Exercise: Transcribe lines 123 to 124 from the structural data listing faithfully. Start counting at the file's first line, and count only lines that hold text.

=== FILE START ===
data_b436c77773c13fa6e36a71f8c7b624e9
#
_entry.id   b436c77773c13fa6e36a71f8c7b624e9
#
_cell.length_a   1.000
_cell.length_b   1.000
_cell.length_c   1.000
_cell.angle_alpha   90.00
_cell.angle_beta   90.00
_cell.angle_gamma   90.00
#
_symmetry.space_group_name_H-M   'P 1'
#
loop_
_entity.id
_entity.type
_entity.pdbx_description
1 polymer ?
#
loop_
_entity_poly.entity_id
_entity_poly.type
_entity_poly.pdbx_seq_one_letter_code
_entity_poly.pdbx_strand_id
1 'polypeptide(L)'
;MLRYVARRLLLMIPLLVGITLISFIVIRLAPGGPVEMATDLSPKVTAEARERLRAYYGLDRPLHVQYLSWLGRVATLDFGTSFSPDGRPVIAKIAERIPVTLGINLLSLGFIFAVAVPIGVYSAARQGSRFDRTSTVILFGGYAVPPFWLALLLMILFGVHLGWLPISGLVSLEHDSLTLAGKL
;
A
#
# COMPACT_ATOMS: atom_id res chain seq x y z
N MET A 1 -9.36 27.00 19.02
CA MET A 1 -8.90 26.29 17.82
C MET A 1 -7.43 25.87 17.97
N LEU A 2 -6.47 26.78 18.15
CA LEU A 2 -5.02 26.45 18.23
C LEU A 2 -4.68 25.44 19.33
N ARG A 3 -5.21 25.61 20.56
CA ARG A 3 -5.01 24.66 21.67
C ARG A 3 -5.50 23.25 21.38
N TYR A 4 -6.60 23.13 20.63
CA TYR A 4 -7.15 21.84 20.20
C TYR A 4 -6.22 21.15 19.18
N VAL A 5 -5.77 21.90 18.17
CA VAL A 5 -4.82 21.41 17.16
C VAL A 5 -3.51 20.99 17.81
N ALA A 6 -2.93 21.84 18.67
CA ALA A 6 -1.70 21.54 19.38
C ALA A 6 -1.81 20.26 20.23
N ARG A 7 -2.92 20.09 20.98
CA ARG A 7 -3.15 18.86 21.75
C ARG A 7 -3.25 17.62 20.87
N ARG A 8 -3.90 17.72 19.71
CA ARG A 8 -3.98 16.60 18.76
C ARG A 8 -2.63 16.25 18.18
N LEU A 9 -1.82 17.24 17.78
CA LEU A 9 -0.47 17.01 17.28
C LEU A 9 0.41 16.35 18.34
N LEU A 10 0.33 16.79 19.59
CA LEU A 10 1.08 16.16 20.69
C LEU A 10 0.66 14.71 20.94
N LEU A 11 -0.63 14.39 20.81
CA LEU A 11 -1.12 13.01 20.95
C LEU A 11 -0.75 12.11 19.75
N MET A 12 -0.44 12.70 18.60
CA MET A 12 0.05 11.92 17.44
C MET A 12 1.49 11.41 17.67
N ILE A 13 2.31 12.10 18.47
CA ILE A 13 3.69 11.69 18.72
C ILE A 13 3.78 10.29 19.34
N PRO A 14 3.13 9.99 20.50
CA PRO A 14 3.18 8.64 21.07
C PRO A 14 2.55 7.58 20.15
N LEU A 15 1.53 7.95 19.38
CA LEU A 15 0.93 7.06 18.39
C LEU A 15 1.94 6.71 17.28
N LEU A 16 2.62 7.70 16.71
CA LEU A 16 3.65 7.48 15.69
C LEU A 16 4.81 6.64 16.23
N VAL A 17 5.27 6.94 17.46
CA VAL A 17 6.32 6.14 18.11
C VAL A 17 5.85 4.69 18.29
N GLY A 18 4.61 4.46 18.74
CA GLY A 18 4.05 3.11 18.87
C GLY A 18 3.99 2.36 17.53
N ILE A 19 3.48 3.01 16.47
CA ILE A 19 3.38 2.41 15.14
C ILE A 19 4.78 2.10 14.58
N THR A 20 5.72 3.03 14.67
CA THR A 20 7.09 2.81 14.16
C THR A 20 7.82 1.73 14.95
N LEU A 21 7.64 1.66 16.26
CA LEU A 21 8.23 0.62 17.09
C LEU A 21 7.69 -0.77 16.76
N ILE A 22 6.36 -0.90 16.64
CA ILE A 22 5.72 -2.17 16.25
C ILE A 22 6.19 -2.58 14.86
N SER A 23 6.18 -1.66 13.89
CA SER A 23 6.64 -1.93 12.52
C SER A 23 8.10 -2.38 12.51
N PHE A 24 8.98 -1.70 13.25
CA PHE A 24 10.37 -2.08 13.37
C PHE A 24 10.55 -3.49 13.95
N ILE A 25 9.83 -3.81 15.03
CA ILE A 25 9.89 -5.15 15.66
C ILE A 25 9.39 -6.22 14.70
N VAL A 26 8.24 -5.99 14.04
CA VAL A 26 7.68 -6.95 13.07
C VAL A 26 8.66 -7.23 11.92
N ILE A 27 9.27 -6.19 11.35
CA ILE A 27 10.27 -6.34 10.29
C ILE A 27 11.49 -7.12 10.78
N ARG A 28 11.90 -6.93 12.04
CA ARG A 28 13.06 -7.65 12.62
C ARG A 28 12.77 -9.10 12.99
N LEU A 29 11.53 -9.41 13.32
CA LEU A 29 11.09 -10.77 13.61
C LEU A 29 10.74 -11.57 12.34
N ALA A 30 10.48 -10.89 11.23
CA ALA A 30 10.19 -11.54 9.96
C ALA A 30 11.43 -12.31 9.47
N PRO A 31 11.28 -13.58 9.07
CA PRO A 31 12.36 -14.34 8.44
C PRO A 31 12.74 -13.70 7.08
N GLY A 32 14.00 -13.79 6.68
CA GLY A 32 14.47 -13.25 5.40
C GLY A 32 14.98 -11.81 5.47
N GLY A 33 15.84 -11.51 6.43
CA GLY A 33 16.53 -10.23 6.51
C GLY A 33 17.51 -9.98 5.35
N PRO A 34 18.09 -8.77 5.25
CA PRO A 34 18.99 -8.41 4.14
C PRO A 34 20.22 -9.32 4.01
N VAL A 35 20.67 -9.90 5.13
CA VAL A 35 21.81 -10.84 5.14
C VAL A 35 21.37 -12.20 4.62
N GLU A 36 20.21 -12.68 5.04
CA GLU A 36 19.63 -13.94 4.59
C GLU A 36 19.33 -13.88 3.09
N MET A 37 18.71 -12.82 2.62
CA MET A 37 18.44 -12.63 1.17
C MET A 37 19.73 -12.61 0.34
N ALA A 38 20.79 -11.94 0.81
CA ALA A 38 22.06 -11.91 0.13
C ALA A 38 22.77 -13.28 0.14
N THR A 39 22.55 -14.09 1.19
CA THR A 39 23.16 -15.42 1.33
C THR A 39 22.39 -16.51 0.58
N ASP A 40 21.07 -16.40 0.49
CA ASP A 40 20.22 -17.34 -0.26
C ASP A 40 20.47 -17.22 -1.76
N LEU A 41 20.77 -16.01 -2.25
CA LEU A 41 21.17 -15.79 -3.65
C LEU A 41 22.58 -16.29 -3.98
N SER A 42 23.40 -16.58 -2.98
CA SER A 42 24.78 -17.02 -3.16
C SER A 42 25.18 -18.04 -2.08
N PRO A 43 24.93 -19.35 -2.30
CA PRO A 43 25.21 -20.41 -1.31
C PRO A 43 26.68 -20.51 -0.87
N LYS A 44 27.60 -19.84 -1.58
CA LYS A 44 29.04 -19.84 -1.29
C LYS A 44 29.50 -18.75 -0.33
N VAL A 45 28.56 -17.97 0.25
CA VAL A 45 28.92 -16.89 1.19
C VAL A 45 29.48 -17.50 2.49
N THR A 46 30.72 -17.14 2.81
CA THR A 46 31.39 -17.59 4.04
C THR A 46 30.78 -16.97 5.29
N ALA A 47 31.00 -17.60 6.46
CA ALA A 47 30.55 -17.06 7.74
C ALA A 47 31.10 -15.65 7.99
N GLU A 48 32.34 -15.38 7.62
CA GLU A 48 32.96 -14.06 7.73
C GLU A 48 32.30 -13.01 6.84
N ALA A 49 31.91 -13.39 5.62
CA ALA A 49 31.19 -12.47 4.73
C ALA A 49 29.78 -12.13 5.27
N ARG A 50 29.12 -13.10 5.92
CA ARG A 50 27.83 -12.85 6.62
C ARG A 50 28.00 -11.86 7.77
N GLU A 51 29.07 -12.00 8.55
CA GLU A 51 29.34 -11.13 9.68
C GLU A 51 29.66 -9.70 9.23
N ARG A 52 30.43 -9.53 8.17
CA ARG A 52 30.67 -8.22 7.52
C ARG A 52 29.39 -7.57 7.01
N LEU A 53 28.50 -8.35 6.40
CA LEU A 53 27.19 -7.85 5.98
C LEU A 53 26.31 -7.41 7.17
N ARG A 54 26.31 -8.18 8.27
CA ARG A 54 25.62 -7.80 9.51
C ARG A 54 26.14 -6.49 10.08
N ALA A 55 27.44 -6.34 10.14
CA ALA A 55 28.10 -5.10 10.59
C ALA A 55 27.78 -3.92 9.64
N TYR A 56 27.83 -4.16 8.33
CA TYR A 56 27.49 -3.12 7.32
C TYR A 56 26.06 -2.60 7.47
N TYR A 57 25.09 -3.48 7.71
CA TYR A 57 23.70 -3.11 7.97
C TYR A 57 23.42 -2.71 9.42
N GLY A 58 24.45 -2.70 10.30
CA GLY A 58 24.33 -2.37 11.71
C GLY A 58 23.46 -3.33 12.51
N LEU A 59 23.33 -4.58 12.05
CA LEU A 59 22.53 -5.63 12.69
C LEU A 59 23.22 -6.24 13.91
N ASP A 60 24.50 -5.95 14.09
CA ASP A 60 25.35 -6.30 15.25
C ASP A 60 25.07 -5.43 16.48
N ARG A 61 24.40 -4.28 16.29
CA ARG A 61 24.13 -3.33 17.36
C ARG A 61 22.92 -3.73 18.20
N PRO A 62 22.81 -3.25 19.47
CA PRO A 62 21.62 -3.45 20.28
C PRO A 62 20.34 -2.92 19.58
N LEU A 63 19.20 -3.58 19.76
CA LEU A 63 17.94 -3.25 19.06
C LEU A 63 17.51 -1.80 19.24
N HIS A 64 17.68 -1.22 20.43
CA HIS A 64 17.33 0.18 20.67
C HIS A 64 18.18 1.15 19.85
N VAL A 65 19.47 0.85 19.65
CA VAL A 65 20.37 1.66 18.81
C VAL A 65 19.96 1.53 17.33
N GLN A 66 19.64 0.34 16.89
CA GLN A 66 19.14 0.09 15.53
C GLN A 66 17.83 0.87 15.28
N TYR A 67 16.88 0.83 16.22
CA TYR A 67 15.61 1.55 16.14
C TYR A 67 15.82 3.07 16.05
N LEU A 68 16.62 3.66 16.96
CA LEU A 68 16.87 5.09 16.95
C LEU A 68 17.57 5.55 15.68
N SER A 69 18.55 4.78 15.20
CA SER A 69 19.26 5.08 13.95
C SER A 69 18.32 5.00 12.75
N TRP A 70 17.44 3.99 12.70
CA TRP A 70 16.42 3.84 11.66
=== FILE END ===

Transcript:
C PRO A 31 12.74 -13.70 7.08
N GLY A 32 14.00 -13.79 6.68